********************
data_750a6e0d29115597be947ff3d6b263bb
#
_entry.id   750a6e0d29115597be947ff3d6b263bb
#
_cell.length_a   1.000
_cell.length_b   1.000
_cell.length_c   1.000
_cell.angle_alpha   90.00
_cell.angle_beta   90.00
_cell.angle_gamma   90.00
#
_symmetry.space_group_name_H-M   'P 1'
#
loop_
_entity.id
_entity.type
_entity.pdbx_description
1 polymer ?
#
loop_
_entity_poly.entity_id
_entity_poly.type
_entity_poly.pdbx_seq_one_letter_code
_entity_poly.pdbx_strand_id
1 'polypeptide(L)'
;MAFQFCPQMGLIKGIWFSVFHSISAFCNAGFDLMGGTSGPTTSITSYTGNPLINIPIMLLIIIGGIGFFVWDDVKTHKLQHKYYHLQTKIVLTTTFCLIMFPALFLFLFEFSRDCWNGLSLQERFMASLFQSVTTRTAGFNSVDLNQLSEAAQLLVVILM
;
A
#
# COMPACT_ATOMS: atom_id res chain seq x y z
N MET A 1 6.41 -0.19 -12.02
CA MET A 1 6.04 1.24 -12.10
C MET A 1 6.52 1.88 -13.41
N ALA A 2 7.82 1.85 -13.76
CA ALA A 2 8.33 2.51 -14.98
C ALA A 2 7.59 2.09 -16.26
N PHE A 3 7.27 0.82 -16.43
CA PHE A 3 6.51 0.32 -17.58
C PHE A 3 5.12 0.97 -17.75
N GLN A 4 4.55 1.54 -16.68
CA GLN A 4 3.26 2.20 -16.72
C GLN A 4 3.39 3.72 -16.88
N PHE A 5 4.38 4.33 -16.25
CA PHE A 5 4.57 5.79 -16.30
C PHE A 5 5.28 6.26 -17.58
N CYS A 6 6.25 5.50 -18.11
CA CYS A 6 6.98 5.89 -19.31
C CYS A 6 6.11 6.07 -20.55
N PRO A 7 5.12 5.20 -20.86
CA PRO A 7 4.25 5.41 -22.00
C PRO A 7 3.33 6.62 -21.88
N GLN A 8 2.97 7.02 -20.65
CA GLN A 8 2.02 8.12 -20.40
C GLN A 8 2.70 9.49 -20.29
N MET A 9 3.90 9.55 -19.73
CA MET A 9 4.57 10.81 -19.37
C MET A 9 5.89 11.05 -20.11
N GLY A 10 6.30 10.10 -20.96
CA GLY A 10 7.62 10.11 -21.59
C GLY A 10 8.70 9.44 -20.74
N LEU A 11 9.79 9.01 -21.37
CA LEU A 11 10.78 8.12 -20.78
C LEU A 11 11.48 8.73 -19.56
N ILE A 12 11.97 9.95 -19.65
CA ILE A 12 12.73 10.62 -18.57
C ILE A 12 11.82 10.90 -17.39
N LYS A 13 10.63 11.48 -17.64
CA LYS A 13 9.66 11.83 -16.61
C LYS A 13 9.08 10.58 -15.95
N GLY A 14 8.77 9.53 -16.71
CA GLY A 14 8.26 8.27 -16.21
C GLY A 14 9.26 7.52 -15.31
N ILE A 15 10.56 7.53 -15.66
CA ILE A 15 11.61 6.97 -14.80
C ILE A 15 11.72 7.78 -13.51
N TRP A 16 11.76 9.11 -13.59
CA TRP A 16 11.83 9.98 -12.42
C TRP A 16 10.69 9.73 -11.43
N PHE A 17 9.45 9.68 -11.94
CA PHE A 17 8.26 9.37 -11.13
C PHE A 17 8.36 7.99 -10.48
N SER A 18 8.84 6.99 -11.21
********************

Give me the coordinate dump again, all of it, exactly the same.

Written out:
data_750a6e0d29115597be947ff3d6b263bb
#
_entry.id   750a6e0d29115597be947ff3d6b263bb
#
_cell.length_a   1.000
_cell.length_b   1.000
_cell.length_c   1.000
_cell.angle_alpha   90.00
_cell.angle_beta   90.00
_cell.angle_gamma   90.00
#
_symmetry.space_group_name_H-M   'P 1'
#
loop_
_entity.id
_entity.type
_entity.pdbx_description
1 polymer ?
#
loop_
_entity_poly.entity_id
_entity_poly.type
_entity_poly.pdbx_seq_one_letter_code
_entity_poly.pdbx_strand_id
1 'polypeptide(L)'
;MAFQFCPQMGLIKGIWFSVFHSISAFCNAGFDLMGGTSGPTTSITSYTGNPLINIPIMLLIIIGGIGFFVWDDVKTHKLQHKYYHLQTKIVLTTTFCLIMFPALFLFLFEFSRDCWNGLSLQERFMASLFQSVTTRTAGFNSVDLNQLSEAAQLLVVILM
;
A
#
# COMPACT_ATOMS: atom_id res chain seq x y z
N MET A 1 6.41 -0.19 -12.02
CA MET A 1 6.04 1.24 -12.10
C MET A 1 6.52 1.88 -13.41
N ALA A 2 7.82 1.85 -13.76
CA ALA A 2 8.33 2.51 -14.98
C ALA A 2 7.59 2.09 -16.26
N PHE A 3 7.27 0.82 -16.43
CA PHE A 3 6.51 0.32 -17.58
C PHE A 3 5.12 0.97 -17.75
N GLN A 4 4.55 1.54 -16.68
CA GLN A 4 3.26 2.20 -16.72
C GLN A 4 3.39 3.72 -16.88
N PHE A 5 4.38 4.33 -16.25
CA PHE A 5 4.57 5.79 -16.30
C PHE A 5 5.28 6.26 -17.58
N CYS A 6 6.25 5.50 -18.11
CA CYS A 6 6.98 5.89 -19.31
C CYS A 6 6.11 6.07 -20.55
N PRO A 7 5.12 5.20 -20.86
CA PRO A 7 4.25 5.41 -22.00
C PRO A 7 3.33 6.62 -21.88
N GLN A 8 2.97 7.02 -20.65
CA GLN A 8 2.02 8.12 -20.40
C GLN A 8 2.70 9.49 -20.29
N MET A 9 3.90 9.55 -19.73
CA MET A 9 4.57 10.81 -19.37
C MET A 9 5.89 11.05 -20.11
N GLY A 10 6.30 10.10 -20.96
CA GLY A 10 7.62 10.11 -21.59
C GLY A 10 8.70 9.44 -20.74
N LEU A 11 9.79 9.01 -21.37
CA LEU A 11 10.78 8.12 -20.78
C LEU A 11 11.48 8.73 -19.56
N ILE A 12 11.97 9.95 -19.65
CA ILE A 12 12.73 10.62 -18.57
C ILE A 12 11.82 10.90 -17.39
N LYS A 13 10.63 11.48 -17.64
CA LYS A 13 9.66 11.83 -16.61
C LYS A 13 9.08 10.58 -15.95
N GLY A 14 8.77 9.53 -16.71
CA GLY A 14 8.26 8.27 -16.21
C GLY A 14 9.26 7.52 -15.31
N ILE A 15 10.56 7.53 -15.66
CA ILE A 15 11.61 6.97 -14.80
C ILE A 15 11.72 7.78 -13.51
N TRP A 16 11.76 9.11 -13.59
CA TRP A 16 11.83 9.98 -12.42
C TRP A 16 10.69 9.73 -11.43
N PHE A 17 9.45 9.68 -11.94
CA PHE A 17 8.26 9.37 -11.13
C PHE A 17 8.36 7.99 -10.48
N SER A 18 8.84 6.99 -11.21